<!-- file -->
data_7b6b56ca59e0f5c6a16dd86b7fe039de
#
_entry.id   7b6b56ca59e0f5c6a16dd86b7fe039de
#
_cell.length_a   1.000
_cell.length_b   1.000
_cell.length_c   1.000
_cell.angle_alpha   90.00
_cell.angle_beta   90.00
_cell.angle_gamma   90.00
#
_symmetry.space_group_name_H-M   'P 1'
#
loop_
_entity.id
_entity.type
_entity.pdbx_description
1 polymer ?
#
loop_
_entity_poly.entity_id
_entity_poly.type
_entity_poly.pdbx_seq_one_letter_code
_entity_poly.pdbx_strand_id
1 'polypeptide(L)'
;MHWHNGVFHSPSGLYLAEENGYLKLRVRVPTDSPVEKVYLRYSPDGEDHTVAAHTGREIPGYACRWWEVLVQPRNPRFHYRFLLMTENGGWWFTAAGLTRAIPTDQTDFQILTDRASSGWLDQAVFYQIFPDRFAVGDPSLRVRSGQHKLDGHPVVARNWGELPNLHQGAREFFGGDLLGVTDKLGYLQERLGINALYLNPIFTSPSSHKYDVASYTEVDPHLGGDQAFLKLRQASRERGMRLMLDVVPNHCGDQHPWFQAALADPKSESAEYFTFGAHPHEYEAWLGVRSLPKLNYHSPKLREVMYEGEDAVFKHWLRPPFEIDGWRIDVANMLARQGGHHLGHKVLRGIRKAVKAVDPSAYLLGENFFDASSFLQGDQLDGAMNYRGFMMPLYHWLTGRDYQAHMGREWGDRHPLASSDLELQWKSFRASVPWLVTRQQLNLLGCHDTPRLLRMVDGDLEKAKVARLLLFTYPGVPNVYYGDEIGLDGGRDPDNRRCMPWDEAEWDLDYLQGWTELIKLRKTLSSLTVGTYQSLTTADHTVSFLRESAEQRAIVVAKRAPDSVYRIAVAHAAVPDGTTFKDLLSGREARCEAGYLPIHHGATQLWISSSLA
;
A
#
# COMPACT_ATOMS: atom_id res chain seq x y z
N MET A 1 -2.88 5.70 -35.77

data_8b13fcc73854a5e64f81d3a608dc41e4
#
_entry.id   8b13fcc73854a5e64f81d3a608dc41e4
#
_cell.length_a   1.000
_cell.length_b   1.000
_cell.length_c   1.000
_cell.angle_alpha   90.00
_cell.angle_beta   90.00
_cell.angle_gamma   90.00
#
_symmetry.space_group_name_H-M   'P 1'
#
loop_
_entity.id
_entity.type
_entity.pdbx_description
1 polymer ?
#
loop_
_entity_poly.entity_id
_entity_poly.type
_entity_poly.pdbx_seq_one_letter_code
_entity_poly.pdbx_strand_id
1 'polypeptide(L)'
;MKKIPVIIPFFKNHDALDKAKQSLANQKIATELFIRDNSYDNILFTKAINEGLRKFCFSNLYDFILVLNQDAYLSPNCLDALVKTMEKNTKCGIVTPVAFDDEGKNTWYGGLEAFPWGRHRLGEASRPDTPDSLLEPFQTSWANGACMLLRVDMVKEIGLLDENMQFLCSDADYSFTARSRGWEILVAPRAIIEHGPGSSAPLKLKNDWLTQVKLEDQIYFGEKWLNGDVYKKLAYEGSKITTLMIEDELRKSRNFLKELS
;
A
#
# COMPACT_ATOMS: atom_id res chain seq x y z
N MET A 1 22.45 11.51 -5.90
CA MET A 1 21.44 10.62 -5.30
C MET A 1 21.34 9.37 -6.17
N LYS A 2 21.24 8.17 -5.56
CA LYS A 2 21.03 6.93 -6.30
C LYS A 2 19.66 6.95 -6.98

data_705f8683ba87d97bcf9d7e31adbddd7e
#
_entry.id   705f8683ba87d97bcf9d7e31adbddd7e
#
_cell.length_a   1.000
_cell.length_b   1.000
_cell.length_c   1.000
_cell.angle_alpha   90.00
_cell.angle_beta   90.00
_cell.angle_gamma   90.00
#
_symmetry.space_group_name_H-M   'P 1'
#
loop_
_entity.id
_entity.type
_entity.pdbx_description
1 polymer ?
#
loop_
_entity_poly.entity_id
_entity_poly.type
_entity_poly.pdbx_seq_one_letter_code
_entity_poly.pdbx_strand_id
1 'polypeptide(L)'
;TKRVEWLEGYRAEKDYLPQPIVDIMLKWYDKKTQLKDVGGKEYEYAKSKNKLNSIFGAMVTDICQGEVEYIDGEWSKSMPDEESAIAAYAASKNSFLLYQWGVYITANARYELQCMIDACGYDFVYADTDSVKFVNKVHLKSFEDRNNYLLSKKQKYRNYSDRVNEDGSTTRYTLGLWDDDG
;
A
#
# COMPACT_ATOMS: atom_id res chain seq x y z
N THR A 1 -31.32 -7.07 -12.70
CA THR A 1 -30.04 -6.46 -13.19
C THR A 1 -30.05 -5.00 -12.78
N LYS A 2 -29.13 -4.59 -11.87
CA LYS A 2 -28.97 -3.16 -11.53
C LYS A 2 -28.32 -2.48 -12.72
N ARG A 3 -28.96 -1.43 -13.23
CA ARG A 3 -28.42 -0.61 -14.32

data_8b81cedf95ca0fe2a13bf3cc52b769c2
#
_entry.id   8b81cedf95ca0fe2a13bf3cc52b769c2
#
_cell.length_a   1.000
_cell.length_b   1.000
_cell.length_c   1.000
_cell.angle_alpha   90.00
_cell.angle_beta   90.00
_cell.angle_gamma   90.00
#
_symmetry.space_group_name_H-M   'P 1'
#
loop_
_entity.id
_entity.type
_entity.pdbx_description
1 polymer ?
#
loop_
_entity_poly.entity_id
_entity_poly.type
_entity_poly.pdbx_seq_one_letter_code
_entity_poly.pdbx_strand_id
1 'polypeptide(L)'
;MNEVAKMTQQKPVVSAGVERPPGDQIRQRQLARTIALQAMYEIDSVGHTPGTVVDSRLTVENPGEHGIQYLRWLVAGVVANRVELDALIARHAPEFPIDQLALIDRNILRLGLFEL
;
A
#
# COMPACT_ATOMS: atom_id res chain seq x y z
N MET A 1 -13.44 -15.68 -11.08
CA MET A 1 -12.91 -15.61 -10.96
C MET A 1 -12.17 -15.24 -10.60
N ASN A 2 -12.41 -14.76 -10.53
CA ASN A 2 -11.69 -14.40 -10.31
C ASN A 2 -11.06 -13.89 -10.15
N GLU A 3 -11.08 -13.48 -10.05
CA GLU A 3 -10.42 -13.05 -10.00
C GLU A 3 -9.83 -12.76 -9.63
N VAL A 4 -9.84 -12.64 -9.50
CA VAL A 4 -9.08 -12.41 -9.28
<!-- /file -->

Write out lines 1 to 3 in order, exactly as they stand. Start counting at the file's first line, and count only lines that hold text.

data_7b6b56ca59e0f5c6a16dd86b7fe039de
#
_entry.id   7b6b56ca59e0f5c6a16dd86b7fe039de